Monday, 26 January 2015

Go Brazilian in the Garden with Lily.


How old are those spices in your kitchen cupboard?
Five years, ten years, or even older?
Are they any good if they’re that old?
Cumin seeds.
Well with this next spice, if it doesn’t have a strong and spicy-sweet aroma, then you’d better chuck it out.

Let’s find out what cumin can be used in besides curries. I'm talking with herb expert Ian Hemphill from

Cumin is the classic north Indian seed spice but it has a much wider used than curry.
Cumin is a key element in Mexican and Egyptian food and a key ingredient in Dukka - an Egyptian spice mix you can use to dip your bread into. This mix consists of seeds of cumin, coriander, and sesame as well as almonds or hazelnuts and sumac. There are other variations.
Other places where you may find cumin is in sweet shortbread biscuits, Dutch Leyden cheese and in pickling.
Spices and herbs will keep for a long time if you store them properly.
Whole spices can last 4 years!
Ground spices like mustard can last for 2-3 years and you can use them in lots of different recipes like making your own tasty homemade salad dressings.
Herbs last anywhere from 1-3 years, depending on the herb.

Cumin seeds and cumin powder
So if you don’t use Cumin seed that much, buy it whole rather than powdered, and grind it up yourself either using an electric grinder or by hand with a mortar and pestle.
If you have any questions about cumin or have a great recipe, send it in to or write in to 2RRR P.O. Box 644 Gladesville NSW 1675.




Today’s vegetable hero is Alternanthera sissoo or Brazilian spinach.

Brazilian spinach, is not a true spinach at all. 

Being in the Chenopodiaceae or goosefoot family, its members are pretty much weeds and grain called quinoa (Chenopodium quinoa) that you might’ve heard of.

Did you know that the word ‘spinach’ is now being used as a catch phrase for a lot of different edible, tropical greens?
This green is a tropical, edible perennial, native to Brazil.
It’s also known as sambu, samba lettuce and poor man’s spinach.
Brazilian spinach is a low growing perennial leaf vegetable, which forms a neat mound to 30 cm high, rather than spreading in a mat.
Why grow Brazilian spinach when you can easily grow Silverbeet amd English spinach?
People will tell you why continually plant annual vegetables when you can grow the perennial version all year?
Brazilian spinach photo M Cannon
Of course you have to like the taste of this particular spinach
Does it taste like spinach?
Yes it does because it’s a green leafy vegetable, a bit more crunchy without the slimy or mucilaginous texture that people often dislike with Malabar or Ceylon spinach.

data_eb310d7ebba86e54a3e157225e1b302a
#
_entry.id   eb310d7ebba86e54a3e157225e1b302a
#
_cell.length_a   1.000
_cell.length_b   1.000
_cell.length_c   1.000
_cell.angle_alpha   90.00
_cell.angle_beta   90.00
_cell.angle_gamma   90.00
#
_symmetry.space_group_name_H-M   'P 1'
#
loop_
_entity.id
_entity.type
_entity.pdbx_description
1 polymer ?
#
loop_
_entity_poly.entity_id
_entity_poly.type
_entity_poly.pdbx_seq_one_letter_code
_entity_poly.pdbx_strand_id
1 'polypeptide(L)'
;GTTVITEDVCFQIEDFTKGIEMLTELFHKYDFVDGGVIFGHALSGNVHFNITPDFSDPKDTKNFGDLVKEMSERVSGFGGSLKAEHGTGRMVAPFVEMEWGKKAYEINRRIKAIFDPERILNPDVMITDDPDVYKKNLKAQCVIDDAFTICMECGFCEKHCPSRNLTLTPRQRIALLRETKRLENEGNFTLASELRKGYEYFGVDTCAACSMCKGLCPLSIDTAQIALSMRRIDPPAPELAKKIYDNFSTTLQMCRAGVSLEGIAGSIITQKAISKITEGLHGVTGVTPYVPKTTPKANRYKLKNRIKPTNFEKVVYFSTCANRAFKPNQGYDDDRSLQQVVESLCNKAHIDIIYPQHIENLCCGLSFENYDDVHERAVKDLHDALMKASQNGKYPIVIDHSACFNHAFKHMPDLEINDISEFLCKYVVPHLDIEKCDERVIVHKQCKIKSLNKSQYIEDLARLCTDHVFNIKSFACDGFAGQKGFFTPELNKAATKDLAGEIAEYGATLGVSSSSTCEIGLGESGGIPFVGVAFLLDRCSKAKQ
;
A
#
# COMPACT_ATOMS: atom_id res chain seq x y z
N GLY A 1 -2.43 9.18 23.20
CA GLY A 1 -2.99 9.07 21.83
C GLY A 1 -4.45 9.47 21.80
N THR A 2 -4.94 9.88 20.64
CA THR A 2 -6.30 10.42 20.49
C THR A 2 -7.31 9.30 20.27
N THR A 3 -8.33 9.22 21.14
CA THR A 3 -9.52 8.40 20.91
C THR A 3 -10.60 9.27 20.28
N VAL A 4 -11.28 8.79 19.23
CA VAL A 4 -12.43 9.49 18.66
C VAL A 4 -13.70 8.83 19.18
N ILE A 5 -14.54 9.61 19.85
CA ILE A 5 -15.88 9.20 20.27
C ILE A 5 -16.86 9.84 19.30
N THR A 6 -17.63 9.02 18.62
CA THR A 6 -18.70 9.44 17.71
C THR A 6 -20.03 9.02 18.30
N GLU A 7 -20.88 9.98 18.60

Brazilian spinach isn’t invasive and is a handy plant for edging paths, especially in partial shade as it’s reasonably shade-tolerant.
The leaves are mid green, round and crinkled. The flowers are very tiny and white.
Some information on the internet will tell you that Brazilian spinach is mainly suitable for subtropical and tropical areas and is supposedly not going to do well for location further south than Sydney .
Although others have said that it grows in most parts of Australia, Brazilian spinach should grow for most of the year in the warmer climates but dying down in cooler areas.
Try throwing a blanket over your spinach on the occasional frosty night.
Brazilian spinach isn’t too fussy with soils although it prefers a moderate to rich loam, it dislikes waterlogging.
Plant in full sun to medium shade anytime between September and March.
Brazilian spinach is a vigorous and spreading groundcover about 30 cm high with crinkly leaves, rooting at the nodes.
Because it doesn’t set viable seed and isn’t considered invasive you need to obtain cuttings or buy a small plant from a nursery or garden centre.
Grows easily from cuttings. Propagate during the wet season or spring in cooler areas.
What do you do with Brazilian spinach?
Brazilian spinach needs steaming or boiling when eaten in large quantities because of the presence of oxalates.
It’s eaten alone as a green or added to other dishes as a spinach substitute
Use it steamed or stir-fried rather than in salads.
The leaves can also be substituted for basil when making pesto.
Spinach alternatives and Why They Are They Good For You
If you find that it’s too hard to get and don’t like the sound of Brazilian spinach., here are some spinach alternatives and why they’re good for you.
Keep in mind that the true spinach is a cool crop and won’t grow in the Summer heat.